Posted January 12, 2015 at 10:43 am [Printer Friendly] [Print w/ comments]

Posted by Kendall Harmon

“This is an act of the most extraordinary brutality and barbarity This violence is demonic in its attack on the innocent, and cowardly in its denial of the basic human right of freedom of speech.

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Filed under: * Anglican - EpiscopalArchbishop of Canterbury --Justin Welby* Economics, PoliticsTerrorism* International News & CommentaryEuropeFrance* Religion News & CommentaryOther FaithsIslam

2 Comments
Posted January 7, 2015 at 12:30 pm [Printer Friendly] [Print w/ comments]

Posted by Kendall Harmon

Archbishop of Armagh Richard Clarke said he believes that Dr Welby will “evaluate the situation” before confirming a date for the next Lambeth Conference which is due to be held in 2018.

Dr Clarke told The Irish Catholic that Archbishop Welby is still a relatively short time in office and that he needed some time to hear the views of the different Provinces about “what kind of Lambeth do we want, what would be appropriate.”

He said: “I think Archbishop Welby, like the good hard-headed businessman that he was, is taking a step back, trying to survey the scene, and seeing what is the best way for us to take counsel together and in what format.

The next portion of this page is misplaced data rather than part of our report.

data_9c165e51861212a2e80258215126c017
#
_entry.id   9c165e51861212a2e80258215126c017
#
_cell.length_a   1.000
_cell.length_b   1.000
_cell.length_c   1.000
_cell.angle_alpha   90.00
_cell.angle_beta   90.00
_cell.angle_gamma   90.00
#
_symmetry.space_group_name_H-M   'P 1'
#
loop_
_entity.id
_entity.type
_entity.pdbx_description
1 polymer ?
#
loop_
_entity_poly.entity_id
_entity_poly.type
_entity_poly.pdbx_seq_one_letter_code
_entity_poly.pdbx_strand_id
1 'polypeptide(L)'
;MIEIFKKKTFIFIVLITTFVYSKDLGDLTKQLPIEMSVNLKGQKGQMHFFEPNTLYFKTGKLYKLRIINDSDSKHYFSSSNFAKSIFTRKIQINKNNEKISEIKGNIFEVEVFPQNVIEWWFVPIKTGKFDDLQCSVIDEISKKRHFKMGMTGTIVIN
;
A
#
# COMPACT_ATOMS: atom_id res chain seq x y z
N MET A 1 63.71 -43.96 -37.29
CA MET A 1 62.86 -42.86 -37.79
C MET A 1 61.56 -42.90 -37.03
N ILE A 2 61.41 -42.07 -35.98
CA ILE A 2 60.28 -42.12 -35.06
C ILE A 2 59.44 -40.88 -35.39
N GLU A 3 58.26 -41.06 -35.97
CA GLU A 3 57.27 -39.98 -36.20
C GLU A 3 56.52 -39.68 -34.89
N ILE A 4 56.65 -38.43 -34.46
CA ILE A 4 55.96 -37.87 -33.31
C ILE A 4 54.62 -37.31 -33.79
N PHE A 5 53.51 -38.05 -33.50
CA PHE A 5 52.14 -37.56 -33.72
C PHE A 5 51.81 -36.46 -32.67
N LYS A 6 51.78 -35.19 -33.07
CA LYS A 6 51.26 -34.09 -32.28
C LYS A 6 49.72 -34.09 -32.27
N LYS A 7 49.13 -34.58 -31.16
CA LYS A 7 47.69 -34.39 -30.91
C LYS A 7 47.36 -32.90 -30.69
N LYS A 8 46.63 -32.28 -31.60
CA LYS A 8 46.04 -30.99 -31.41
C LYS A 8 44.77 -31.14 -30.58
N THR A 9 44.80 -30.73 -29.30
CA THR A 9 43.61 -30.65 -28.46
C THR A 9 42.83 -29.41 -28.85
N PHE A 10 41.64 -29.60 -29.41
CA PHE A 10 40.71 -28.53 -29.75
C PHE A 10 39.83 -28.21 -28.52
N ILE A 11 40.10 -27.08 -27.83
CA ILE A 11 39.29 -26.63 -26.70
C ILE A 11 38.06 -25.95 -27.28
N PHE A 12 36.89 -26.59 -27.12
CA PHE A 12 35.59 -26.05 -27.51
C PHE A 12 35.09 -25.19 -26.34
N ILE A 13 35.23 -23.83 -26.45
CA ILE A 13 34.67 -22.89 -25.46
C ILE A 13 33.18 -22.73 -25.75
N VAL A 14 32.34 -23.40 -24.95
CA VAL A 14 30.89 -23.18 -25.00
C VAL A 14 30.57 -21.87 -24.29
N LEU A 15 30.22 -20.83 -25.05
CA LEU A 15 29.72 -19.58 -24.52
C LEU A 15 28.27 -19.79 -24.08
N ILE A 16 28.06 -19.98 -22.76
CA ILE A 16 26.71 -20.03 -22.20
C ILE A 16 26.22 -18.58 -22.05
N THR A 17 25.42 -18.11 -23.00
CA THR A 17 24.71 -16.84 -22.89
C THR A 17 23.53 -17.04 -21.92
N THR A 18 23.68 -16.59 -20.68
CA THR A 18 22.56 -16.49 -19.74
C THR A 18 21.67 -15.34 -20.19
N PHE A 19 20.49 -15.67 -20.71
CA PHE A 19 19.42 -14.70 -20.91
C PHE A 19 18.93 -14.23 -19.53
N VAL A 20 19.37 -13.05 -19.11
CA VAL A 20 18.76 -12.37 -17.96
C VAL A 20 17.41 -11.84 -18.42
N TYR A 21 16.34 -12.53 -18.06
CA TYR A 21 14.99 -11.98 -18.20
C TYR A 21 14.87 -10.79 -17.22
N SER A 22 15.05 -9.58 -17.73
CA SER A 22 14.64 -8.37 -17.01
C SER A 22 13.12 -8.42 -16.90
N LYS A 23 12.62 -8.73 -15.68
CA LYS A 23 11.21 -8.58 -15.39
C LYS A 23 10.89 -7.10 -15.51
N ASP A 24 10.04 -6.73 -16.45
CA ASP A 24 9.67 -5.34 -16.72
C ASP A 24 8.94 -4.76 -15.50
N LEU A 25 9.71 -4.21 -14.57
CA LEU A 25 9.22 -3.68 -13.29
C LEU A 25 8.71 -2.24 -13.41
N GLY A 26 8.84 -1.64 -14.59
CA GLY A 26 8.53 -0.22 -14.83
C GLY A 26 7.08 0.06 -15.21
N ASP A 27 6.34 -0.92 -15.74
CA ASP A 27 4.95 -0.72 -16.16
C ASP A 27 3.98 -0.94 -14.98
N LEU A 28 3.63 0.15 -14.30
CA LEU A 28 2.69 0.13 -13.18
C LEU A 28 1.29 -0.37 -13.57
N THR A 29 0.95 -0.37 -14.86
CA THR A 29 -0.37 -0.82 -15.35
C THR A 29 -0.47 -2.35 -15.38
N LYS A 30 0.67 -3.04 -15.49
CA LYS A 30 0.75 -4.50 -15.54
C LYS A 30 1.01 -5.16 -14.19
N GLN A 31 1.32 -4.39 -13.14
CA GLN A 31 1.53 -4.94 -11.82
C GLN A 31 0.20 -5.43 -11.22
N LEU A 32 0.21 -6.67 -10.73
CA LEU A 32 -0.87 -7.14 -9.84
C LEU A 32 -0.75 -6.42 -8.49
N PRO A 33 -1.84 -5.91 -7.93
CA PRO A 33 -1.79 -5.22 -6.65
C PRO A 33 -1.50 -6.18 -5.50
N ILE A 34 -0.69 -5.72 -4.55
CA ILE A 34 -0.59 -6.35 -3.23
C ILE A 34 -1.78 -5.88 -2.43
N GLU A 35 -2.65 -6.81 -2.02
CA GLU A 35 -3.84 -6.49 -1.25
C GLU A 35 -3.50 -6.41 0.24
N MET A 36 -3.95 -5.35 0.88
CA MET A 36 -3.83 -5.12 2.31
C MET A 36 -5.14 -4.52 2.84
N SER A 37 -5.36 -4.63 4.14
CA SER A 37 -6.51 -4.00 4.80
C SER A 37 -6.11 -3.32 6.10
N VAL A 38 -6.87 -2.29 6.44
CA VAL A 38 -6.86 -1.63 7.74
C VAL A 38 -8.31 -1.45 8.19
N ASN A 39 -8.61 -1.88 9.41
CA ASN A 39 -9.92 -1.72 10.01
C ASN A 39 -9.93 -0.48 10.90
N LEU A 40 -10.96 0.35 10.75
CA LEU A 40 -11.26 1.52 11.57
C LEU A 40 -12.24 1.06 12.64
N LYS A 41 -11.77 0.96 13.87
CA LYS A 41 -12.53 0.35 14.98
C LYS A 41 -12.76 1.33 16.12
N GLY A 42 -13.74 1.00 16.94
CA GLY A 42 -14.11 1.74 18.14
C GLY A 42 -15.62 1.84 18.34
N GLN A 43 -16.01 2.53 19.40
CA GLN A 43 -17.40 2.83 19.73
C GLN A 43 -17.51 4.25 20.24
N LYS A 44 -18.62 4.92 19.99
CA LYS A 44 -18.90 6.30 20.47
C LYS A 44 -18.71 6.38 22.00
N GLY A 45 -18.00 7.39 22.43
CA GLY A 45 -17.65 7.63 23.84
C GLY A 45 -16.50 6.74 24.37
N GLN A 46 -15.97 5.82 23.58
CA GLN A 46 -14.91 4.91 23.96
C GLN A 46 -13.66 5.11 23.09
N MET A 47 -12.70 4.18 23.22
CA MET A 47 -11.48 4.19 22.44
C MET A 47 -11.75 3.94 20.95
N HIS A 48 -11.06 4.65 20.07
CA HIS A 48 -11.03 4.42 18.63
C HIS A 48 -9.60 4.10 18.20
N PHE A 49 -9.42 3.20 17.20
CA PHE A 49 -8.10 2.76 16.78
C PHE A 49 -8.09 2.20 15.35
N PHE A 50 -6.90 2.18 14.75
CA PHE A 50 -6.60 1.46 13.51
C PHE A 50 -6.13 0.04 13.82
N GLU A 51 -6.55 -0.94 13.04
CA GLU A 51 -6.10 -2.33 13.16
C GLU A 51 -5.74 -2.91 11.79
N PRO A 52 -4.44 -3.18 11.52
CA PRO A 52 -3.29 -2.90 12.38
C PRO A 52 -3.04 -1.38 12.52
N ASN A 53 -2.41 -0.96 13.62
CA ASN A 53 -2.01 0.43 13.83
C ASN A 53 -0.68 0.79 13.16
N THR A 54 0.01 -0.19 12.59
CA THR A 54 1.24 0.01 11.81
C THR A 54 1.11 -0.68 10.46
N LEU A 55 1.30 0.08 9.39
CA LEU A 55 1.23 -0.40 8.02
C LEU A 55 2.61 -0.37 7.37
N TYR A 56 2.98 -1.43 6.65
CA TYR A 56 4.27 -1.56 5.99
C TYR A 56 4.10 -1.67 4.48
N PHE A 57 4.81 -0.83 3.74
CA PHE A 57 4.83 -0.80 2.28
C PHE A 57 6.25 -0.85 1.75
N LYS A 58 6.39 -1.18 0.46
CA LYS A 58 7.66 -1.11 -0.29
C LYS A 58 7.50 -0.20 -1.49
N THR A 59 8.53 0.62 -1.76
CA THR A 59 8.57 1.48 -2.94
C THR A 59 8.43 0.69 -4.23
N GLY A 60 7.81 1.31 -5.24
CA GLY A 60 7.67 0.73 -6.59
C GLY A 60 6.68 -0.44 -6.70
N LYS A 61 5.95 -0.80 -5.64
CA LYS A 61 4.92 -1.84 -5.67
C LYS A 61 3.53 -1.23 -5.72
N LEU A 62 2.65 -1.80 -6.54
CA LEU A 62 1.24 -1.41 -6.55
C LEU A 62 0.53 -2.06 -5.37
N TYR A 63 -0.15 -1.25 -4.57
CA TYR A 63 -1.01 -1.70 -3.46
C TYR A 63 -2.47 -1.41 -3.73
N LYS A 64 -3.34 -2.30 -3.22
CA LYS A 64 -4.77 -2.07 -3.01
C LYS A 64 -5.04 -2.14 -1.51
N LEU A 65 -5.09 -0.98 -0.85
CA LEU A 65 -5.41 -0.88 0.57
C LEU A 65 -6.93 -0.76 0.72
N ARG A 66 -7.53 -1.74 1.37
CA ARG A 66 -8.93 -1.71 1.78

“He is not a man who is going to be wrong-footed, nor is he going to be frog-marched,” Dr Clarke said.

Read it all.

Filed under: * Anglican - EpiscopalArchbishop of Canterbury --Justin WelbyAnglican PrimatesAnglican ProvincesChurch of Ireland* International News & CommentaryEngland / UK--Ireland

1 Comments
Posted January 5, 2015 at 6:00 am [Printer Friendly] [Print w/ comments]

Posted by Kendall Harmon

Crowther was the apostle of Nigeria and the inspiration of much more. He worked all over but especially in the South South (for the Nigerians here) or Niger Delta, in places like Nembe (which I have been to), Brass, Bonny. It is a hard place now, one can scarcely imagine what travel and health were like then. He was a linguist, a scholar, a translator of scripture, a person of prayer. Above all he loved Jesus Christ and held nothing back in his devotion and discipleship.